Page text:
“Today’s class definitely made me consider pursuing Broadway. How Fernell got into Broadway was my absolute favorite. What stood out to me the most was when Regina told us that we are enough, and we will always be enough regardless of the circumstances.”

That advice also encouraged broadcast communications major, Kyra Lampley of Petal. Realizing both industries are difficult to succeed in, Lampley was inspired to pursue her dream with more determination after hearing from the Broadway stars.

“Personally, I have always struggled with believing in myself and my potential. They reassured me that everyone struggles with that at some point and it takes time and experience to get better. I can apply the tips they gave me today toward my career because even in broadcast news, there is always something to work on!” said Lampley.

Many members of the cast of “Mamma Mia!” are not majoring in theater or the performing arts. Bruton said important life skills can still be learned by participating in a play, as the Broadway stars confirmed.

“Not everyone who takes Biology goes into a science-related field, but in every subject, there are valuable skills that our students learn; everything from how to be a good colleague and work together toward a common goal to how to manage time, deadlines, and balance school, work, and family. Watching and listening to professionals who are in the midst of successful careers encourages our students to work hard and to set goals. That is a message that all of us need to be reminded of periodically,” said Bruton.

Jones students also learned casting directors may not always choose the most talented person auditioning and many Broadway plays offer eight performances a week. Hogan told students he wished he knew how rigorous the schedule was and how much preparation is needed, daily. Gilliland explained one show hired a physical therapist to help performers maintain strength and avoid injuries.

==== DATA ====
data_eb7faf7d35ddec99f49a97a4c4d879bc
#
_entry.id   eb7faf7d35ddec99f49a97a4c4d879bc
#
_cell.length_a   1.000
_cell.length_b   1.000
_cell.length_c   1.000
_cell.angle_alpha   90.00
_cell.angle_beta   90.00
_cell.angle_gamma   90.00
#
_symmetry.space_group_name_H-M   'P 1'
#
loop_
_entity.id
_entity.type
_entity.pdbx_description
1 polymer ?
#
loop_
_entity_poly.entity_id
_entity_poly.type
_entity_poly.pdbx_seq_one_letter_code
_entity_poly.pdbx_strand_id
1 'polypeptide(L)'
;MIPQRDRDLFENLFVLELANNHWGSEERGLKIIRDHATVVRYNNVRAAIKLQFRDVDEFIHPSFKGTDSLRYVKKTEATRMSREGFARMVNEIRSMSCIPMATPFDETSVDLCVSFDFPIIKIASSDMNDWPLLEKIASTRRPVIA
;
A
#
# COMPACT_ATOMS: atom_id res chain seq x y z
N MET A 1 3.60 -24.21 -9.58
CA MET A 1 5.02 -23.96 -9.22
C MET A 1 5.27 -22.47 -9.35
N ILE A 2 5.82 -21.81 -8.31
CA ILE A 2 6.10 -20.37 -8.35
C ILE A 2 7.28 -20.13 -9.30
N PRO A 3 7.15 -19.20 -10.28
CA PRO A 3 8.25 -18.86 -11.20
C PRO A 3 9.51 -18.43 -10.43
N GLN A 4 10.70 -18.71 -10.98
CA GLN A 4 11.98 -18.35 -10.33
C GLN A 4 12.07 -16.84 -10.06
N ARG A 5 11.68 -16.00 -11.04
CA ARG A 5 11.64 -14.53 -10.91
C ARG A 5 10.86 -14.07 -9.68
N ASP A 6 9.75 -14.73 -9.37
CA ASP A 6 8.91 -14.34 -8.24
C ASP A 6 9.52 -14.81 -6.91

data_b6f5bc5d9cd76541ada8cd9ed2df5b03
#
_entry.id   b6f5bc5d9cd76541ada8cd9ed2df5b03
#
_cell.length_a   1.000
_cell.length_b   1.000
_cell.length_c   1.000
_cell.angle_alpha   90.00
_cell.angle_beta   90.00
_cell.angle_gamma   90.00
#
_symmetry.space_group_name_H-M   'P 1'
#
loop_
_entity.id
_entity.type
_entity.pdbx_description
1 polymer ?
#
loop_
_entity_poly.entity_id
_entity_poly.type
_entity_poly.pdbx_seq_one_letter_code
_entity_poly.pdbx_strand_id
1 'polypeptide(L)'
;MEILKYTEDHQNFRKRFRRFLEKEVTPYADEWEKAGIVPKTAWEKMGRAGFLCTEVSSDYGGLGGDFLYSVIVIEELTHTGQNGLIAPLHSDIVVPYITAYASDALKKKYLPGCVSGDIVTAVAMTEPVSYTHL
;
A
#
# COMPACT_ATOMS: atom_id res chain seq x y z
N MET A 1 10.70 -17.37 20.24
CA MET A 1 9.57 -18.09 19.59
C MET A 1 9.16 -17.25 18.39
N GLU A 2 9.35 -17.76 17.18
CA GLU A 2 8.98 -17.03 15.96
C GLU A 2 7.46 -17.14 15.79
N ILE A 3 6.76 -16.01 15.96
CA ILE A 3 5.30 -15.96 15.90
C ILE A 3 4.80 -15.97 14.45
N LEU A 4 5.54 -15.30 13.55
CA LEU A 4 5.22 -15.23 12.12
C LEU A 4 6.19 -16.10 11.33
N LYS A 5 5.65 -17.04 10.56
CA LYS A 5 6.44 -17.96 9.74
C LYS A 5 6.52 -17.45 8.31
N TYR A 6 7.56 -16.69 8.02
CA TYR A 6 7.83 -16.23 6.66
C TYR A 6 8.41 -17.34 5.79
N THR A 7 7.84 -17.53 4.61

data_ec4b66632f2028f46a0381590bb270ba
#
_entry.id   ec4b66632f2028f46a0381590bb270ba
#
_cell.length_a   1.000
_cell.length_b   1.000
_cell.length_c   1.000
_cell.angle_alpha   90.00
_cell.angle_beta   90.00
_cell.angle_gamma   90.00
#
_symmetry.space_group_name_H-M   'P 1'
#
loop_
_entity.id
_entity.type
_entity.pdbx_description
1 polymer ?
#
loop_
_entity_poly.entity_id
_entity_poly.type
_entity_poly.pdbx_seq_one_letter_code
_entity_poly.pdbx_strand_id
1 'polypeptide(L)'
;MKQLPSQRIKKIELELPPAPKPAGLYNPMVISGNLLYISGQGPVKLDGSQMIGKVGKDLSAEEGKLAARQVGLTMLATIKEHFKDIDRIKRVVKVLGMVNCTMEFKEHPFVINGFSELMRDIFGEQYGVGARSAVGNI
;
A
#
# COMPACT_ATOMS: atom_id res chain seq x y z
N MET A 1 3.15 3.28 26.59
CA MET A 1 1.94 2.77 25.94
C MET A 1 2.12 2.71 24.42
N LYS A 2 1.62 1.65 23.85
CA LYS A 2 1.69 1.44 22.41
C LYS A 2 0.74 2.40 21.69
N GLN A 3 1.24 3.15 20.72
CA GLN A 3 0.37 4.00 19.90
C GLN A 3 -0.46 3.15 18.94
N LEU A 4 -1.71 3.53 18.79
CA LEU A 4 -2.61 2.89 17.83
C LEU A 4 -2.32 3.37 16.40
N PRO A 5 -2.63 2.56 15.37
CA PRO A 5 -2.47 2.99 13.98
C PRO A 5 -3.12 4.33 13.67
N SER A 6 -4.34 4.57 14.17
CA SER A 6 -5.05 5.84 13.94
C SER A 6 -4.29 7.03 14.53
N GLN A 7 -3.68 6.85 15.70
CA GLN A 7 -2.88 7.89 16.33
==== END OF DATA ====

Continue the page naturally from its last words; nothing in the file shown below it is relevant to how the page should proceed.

Gaelen Gilliland

“You have to be stronger than your show; train outside of the show to have the strength and stamina to perform a 2 ½ hour show, sometimes twice a day for eight shows a week,” said Gilliland.

“Audition etiquette” was another concept LeVert emphasized. Initially, she admitted her audition etiquette needed improvement because first impressions are important.

Regina LeVert

“How you walk in the room speaks volumes before you even say a word. They have an idea of who you are and if they want you. Choose a song that your accompanist can play; make sure it is not in a complicated key signature with lots of flats or sharps and it is a readable copy. Also, be kind and friendly to that accompanist because you will probably see them at future auditions and you want them on your team,” said LeVert.

Additionally, Cloer said the hardest part about being a performer may be the business part. As LeVert mentioned, making connections, and keeping in touch with casting directors and other performers is vital to succeeding. Smith and Bruton said offering the virtual class with Broadway performers was the perfect example of how important business and personal friendships are long into the future.

“I appreciate my friends sharing their life lessons with our students. My hope is that our students will realize that their goals are truly attainable by seeing and getting first-hand experiences from mentors like the ones they met today,” Smith said.